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Alcohol project wins award
A project to reduce the impact of alcohol on Rodney youth won the award for most outstanding initiative at Blue Light’s annual awards ceremony at the Royal New Zealand Police College last month.
The Alcohol Harm Minimisation Project became possible after Rodney Area Commander, Inspector Janet Hope managed to secure one of five national grants from ACC of $25,000.
The grants were available to encourage locally based initiatives to prevent and reduce alcohol-related harm, community violence and disorder within communities.
Sergeant Dave Wright from the Rodney Community and Family Violence team worked as project manager, while Mark Veale, Hibiscus Coast Blue Light Events Coordinator, developed the programme. With the help of local police staff and public volunteers, Mark delivered it to the area’s teenagers.
“The project was run in five phases,” says Dave. “First, 30 key influential young people were identified, whether that was a positive or negative influence. The important thing was to target people with a big peer group, who could filter messages through to others.”
Prior to Christmas, typically a time of problem drinking, the team ran five evening classes focusing on the damage caused by alcohol.
“These sessions definitely made a big impact,” says Mark. “I drove some kids to the training who were planning to go on to a party and get drunk afterwards.
The third stage involved volunteers mentoring the young people, and keeping in regular contact with them through the Christmas period and on an ongoing basis.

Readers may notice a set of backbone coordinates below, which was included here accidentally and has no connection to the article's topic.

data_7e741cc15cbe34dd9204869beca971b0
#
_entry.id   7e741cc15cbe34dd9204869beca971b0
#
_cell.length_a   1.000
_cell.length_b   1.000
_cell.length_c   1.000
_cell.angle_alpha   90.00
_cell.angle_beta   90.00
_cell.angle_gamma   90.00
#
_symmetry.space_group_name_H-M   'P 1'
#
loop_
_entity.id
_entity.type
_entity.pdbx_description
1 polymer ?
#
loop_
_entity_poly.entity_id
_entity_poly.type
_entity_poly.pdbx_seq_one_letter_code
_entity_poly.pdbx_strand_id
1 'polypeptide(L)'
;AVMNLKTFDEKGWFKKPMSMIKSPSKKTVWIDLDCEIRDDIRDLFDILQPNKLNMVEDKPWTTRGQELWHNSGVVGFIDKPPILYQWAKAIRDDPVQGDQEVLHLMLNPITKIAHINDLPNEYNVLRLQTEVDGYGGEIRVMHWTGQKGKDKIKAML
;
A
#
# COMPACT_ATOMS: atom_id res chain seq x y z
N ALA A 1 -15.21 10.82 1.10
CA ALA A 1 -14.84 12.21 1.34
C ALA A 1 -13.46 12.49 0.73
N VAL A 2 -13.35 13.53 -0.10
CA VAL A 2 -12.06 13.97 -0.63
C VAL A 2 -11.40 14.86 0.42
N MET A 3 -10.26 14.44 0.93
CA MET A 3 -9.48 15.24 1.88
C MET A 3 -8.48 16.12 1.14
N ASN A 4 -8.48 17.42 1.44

A weekend camp in February this year helped develop team-building and leadership skills among the teenagers, enabling them to become positive role models among their peers. Senior Constables Bernie Watt and Dave Mitchell from Youth Education Service spoke to the group, along with avalanche survivor and motivational speaker William Pike.
Further monitoring is now taking place. Mentors are making sure the teenagers are still on track, as part of the ongoing evaluation of the success of the project.
“We have evaluated each phase and the results look very good,” says Mark. “The programme really broke down barriers, and the kids got to know their local cops on a one-to-one basis.
“One boy’s mother was a gang associate and his father a patched gang member. At an open air session around the campfire, he asked us if he could join the police if his parents were gang members. That’s a positive result,” says Mark.
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